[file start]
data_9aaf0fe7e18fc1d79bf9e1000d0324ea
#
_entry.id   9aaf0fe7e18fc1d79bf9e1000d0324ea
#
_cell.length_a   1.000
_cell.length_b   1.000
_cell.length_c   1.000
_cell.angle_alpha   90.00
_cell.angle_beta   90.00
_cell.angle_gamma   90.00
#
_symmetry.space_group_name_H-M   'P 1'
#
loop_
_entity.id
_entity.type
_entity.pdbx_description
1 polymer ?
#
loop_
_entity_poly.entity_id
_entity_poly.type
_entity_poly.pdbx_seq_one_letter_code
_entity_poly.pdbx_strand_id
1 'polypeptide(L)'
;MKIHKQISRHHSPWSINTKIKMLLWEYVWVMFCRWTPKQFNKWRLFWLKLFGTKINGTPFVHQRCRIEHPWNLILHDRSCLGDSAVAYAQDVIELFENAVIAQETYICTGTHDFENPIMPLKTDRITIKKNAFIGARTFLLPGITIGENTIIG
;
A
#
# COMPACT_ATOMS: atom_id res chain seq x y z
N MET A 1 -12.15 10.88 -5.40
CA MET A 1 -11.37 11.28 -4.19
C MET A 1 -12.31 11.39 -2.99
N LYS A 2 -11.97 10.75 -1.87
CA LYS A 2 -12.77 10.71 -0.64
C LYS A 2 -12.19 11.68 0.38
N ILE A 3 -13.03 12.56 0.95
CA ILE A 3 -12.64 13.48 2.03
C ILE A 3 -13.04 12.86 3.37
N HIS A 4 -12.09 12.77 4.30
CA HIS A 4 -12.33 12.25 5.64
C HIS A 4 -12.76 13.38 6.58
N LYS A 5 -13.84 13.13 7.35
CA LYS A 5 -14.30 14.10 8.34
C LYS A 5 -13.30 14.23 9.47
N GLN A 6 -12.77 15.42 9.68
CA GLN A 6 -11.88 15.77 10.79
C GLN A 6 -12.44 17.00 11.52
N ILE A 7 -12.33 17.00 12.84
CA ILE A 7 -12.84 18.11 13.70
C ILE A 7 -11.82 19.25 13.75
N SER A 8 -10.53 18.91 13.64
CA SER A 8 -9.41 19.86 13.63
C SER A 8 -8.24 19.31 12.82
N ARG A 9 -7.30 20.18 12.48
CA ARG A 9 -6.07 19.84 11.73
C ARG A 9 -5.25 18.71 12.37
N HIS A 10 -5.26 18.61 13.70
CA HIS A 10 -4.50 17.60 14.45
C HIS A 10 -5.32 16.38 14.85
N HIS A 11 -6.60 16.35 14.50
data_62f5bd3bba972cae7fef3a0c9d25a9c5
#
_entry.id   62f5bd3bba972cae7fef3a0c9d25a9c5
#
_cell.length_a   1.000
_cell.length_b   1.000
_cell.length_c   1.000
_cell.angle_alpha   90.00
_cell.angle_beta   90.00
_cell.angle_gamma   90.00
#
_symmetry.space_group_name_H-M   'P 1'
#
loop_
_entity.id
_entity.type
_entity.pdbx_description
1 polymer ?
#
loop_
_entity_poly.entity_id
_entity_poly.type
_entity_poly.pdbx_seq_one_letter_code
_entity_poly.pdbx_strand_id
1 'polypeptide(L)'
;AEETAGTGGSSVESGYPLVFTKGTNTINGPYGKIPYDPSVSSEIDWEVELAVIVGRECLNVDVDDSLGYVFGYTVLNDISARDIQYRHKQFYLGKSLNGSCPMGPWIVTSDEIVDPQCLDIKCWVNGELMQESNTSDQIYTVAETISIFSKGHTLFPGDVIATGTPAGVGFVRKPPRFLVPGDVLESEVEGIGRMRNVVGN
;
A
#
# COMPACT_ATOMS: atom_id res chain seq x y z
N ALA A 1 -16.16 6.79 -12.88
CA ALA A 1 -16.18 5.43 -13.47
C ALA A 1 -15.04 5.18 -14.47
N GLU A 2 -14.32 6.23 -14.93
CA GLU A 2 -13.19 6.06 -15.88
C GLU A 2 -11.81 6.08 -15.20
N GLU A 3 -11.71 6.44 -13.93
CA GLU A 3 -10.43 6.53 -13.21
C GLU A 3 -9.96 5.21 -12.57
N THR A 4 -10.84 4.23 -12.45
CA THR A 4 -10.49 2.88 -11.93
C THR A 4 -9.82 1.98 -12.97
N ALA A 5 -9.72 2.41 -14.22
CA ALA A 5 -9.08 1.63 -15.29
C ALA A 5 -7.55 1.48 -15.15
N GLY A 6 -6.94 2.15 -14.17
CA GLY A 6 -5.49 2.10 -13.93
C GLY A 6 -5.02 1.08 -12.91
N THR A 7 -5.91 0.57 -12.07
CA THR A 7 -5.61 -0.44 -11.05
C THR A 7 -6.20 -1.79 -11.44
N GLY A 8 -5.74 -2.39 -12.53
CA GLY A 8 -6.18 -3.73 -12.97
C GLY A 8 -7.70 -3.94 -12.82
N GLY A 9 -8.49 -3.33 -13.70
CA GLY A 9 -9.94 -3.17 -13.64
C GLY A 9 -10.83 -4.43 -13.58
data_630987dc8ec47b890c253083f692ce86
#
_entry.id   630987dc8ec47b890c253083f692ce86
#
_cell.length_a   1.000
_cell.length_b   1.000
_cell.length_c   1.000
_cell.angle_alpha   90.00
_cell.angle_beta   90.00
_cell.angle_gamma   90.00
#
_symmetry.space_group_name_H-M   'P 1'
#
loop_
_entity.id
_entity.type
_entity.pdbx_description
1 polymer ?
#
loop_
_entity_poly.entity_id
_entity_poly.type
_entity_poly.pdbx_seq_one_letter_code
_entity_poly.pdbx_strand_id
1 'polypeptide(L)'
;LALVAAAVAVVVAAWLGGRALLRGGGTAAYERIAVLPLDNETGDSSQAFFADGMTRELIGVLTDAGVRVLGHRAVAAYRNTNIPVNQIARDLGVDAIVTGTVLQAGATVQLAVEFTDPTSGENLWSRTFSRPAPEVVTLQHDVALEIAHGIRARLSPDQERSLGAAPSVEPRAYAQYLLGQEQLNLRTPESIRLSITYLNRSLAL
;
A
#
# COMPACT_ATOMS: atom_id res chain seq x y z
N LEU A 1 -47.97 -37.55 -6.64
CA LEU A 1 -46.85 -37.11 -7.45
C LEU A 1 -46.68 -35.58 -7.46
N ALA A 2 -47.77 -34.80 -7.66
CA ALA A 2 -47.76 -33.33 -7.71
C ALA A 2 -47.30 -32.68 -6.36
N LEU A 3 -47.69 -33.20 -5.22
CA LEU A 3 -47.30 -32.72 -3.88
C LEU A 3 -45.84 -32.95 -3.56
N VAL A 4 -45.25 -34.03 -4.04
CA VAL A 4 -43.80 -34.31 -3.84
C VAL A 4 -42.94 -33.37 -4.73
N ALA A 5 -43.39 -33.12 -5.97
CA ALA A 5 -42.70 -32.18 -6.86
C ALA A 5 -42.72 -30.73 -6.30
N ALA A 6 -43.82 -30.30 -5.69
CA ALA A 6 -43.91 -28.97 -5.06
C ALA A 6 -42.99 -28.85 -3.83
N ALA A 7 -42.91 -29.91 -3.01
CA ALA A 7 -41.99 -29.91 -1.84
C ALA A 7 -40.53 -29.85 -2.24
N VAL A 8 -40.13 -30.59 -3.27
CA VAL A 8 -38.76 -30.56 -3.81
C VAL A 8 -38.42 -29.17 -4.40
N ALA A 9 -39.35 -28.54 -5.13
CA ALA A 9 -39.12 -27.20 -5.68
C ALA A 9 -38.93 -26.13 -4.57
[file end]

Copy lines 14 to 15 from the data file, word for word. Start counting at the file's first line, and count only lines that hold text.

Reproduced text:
loop_
_entity.id